You may have heard the expression ‘where the rubber hits the road’?

It’s the point at which a theory or idea is put to a practical test.

It often seems that the people working on creating new products get all the glory compared to those of us working on in-life products.

New product development is exciting. It’s a world of possibility. Working on ideas that will potentially bring big rewards to the business. It’s all about the potential upside with little talk of failure – which makes it easier to get people enthused and on-board.

It’s also a chance to learn new stuff, get in front of senior management with good news stories and develop your career.

In-life, on the other hand, is where reality bites. Of course, things can go well, but often they don’t. Let’s be honest, most products fail to hit their commercial targets. The job is about dealing with day-to-day problems, firefighting, and troubleshooting. Perhaps the product is underperforming or internal sales teams are focused elsewhere. So, you have to battle within the business to get things fixed.

In-life product management can feel like doing roadworks – a necessary evil. The job is tough and unglamorous. You often have to work hard with little recognition, get your hands dirty and persuade unwilling people to do what’s best for the product. But if you don’t, everything grinds to a halt.

Who, in their right mind, would swap working on new products for working on in-life products?

Well, we would.

In-life products bring in the money – your role can have a huge impact. And working in the trenches helps you develop a strong feeling about all the moving parts needed to deliver success. It’s a great education in the realities of established business and not just start-up daydreams.

In many jobs, you will be working on new product development and in-life product management at the same time. Don’t neglect the in-life part – it’s where the rubber meets the road.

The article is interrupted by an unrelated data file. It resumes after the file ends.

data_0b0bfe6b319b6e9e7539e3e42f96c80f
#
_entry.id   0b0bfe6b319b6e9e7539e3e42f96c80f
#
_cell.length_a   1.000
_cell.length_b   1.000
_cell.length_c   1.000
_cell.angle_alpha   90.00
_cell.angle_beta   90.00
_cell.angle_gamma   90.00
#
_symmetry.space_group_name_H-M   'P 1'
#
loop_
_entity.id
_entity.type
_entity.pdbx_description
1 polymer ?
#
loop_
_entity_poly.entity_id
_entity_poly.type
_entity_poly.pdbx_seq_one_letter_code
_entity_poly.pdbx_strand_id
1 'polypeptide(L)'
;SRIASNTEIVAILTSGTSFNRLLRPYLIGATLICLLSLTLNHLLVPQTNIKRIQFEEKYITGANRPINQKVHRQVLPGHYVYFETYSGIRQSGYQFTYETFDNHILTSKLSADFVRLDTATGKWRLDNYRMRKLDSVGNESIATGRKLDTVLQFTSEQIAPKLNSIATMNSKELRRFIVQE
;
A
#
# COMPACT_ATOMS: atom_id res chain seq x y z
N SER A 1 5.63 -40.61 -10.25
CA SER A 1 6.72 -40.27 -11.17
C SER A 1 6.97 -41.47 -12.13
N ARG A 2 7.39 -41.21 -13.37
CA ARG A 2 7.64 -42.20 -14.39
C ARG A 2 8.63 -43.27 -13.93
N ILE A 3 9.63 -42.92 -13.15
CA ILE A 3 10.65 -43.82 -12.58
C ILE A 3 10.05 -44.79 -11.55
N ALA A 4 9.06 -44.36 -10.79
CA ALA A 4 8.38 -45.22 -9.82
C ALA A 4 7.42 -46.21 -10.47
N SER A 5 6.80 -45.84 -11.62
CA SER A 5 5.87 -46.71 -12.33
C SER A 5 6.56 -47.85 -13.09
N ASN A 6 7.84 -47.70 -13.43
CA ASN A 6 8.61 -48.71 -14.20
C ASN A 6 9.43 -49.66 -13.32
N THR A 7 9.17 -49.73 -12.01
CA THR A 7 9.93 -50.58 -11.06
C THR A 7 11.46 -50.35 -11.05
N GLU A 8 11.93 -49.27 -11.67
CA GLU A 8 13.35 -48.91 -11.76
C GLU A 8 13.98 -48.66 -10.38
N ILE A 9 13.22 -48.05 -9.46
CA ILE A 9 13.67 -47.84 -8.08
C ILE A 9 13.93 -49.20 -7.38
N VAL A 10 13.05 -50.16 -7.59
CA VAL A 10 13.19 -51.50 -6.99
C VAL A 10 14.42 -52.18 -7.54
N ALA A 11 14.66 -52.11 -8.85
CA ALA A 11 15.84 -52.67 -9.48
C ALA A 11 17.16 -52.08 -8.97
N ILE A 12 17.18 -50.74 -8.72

Andrew Dickenson
Director, Product Focus

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Hi Andrew,

I really enjoyed reading your article and i can backup everything you have said as this is my and others on the product team’s reality. It can be a hard slog to continuously have to fight the blazes and come up with new ways to motivate and say the same thing in different and progressively simpler ways to get sales buy in and activity. But it is as you said the role that gives you the best insight and experience as to how your organisation actually works or does not work, with the latter being much more valuable knowledge.

Thank you, it’s nice to know that the same situation exists in other organisations.



I think most important is the last sentence – in reality PM often works and manages portfolio of the products that exist in the mix of different states of it’s life cycle : about to launch, recently launched, in-life mature and growing, maintenance and sunsetting.

For in-life products if it’s still strategic and growing it also will have new releases and new iterative launches.

Most interesting how quickly any difference is eliminated between emerging or completely new product and in-life product: after successful launch of new it will get it’s own legacy issues, dependencies and technical debt quite soon. It’s the point of the truth where PM actually opens to responsibility for all strategic and tactical decisions that were made along the way.

Thats why we are trying to evaluate Product Manager by proven track record of how many things, iterations or products were shipped and managed after as it defines how mature PM is.

Thanks for the article,

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